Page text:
The Drop Box

January 30, 2008

This Sporting Life (1963)

Richard Harris in This Sporting Life

Men collide into one another on a rugby pitch, a confusion of bodies and sounds; someone’s punched in the face, falls bloody to the ground, gets carried off – a distraction. The Hobbesian poetry of this opening scene could stand in for the entire film: full of violence, turmoil and confusion, ending in devastation. Directed by Lindsay Anderson, This Sporting Life is considered the last of the major British New Wave films; containing both an angry young man and a kitchen sink, the film was the Rank Organisation‘s late entry into the field, and when it failed financially, the social realist trend in British cinema essentially died.


Though a flop at the box office, the film itself is a real force. Richard Harris (who received Best Actor at Cannes and an Oscar nomination for his performance) plays Frank Machin, the victim of that face-shattering punch. Rushed from the field to emergency surgery, Frank’s put under gas, and in that netherworld of half-consciousness, he begins to relive his recent life and emotional upheaval while, via flashback, we are brought up to speed.

Richard Harris in This Sporting Life

A real brute, Frank is all violence, pride and inchoate desire: “you see something and you go out and get it,” he sputters succinctly. One of these “somethings” is a spot on the local rugby team: jealous of the attention its players receive, Frank – almost for a laugh – challenges the top man to a fight; when he sends the guy sprawling, the team jumps in, and the ensuing melee impresses their scout enough that Frank is offered a try-out. On the field, he is viciousness in motion, and he quickly impresses the team’s owners, too, including those who would sniff at his style of play; soon enough he’s become top man himself.

His icy landlady, Margaret (Rachel Roberts), is another “something” he craves. She refuses his advances, however, lingering instead on her dead husband’s memory – perhaps too much, as she’s still shining his boots years after his death. That pair of boots drives Frank mad, a constant rebuke to his affection. Frank wants her – loves her, so he claims – and he can’t fathom the fact that even the thought of his love would be impossible to her. Any idea that she has an emotional life of her own is one Frank can’t grasp; and so he pushes himself on her constantly, despite her rejections; he attacks her derision as an obstacle to be demolished; he rapes her, and if for a brief moment we think she may have consented, that thought is soon entirely out of our heads. His savagery drives Margaret to the breaking point – “Leave me alone!” she screams, “Leave!” – and then it breaks her: physically, emotionally, totally.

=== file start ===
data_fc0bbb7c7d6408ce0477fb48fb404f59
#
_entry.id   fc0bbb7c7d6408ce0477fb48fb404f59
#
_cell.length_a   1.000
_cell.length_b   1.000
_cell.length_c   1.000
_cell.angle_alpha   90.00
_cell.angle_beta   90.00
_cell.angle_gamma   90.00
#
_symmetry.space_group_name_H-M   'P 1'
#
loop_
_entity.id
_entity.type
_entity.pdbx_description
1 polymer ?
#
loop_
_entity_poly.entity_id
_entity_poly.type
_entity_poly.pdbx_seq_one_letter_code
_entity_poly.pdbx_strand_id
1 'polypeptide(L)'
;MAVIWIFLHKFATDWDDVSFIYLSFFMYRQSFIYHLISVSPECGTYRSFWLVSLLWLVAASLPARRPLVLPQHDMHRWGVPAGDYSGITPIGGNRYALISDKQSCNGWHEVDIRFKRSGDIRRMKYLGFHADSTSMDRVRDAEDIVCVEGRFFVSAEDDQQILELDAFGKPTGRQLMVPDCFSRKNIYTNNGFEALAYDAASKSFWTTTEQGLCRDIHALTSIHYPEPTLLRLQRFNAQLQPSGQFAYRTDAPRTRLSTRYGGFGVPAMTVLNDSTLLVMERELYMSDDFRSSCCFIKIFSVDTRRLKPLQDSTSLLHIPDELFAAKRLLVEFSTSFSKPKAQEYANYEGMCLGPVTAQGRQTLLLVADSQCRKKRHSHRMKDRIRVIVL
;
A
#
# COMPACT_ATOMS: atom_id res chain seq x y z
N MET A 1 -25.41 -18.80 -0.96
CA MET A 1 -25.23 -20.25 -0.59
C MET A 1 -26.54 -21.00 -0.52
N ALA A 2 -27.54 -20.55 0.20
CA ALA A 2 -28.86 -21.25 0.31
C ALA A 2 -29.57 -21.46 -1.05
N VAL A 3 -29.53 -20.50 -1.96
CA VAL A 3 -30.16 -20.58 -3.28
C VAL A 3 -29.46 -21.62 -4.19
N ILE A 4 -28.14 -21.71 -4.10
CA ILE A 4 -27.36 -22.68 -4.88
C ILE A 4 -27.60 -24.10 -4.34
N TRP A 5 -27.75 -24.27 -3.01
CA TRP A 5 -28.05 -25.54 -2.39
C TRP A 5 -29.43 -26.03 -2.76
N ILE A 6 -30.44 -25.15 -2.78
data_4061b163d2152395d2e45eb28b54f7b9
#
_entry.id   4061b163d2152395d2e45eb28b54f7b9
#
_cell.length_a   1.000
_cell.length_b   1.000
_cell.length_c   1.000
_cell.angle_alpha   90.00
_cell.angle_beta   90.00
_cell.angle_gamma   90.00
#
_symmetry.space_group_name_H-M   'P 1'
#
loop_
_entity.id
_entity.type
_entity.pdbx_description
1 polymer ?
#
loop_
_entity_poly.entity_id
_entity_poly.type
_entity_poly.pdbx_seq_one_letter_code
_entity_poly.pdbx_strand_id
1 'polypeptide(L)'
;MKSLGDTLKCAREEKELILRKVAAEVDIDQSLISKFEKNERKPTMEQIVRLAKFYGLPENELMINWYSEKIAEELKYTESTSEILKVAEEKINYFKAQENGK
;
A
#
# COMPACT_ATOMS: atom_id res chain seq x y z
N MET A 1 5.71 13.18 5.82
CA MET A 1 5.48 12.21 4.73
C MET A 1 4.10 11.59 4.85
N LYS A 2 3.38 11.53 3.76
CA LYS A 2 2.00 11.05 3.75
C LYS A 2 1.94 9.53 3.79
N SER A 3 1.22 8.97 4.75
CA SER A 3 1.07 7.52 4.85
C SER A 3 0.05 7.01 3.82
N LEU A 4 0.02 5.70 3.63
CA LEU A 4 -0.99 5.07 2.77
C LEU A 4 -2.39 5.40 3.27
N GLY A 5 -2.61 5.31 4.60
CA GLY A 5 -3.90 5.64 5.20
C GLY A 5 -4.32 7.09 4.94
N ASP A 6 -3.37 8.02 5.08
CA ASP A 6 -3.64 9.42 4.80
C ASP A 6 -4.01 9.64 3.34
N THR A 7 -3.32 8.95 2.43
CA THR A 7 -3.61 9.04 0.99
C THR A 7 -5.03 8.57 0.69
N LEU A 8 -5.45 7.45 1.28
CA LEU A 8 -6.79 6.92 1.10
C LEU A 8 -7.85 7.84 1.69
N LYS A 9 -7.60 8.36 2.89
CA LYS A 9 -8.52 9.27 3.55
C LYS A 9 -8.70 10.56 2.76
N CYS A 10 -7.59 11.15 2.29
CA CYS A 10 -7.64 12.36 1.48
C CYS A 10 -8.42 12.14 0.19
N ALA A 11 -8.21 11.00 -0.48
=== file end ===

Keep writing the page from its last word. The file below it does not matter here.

Richard Harris and Rachel Roberts in This Sporting Life

Only Marlon Brando could hulk across a screen more convincingly: Harris’ heavy brow, his powerful jaw, his flat nose – all of which confirm Margaret’s description of Frank as “a great ape on the football field” – place him in a line that includes Frankenstein’s monster, King Kong and Brando’s Stanley Kowalski (a type we don’t see much of anymore – Kinski was the last). Harris’ portrait of glowering emotional imbecility is everything it should be – painful to watch yet totally watchable. As great as he is, we risk overlooking Rachel Roberts, so quietly intense here, so filled with bitterness, spite, hatred.

It’s no wonder This Sporting Life put an end to British social realism – it’s the logical conclusion of the dark tendencies that Look Back in Anger unleashed. The archetypes here achieve full expression, and in achieving it they are destroyed; there’s literally no going further. The humor, lust for life and occasional frivolity of other Angry Young Man films – The Loneliness of The Long Distance Runner, Saturday Night and Sunday Morning, Billy Liar – are totally suppressed in This Sporting Life. The following year, they will be founding principles of Britain’s Swingin’ Sixties, beginning with A Hard Day’s Night.

Richard Harris in This Sporting Life


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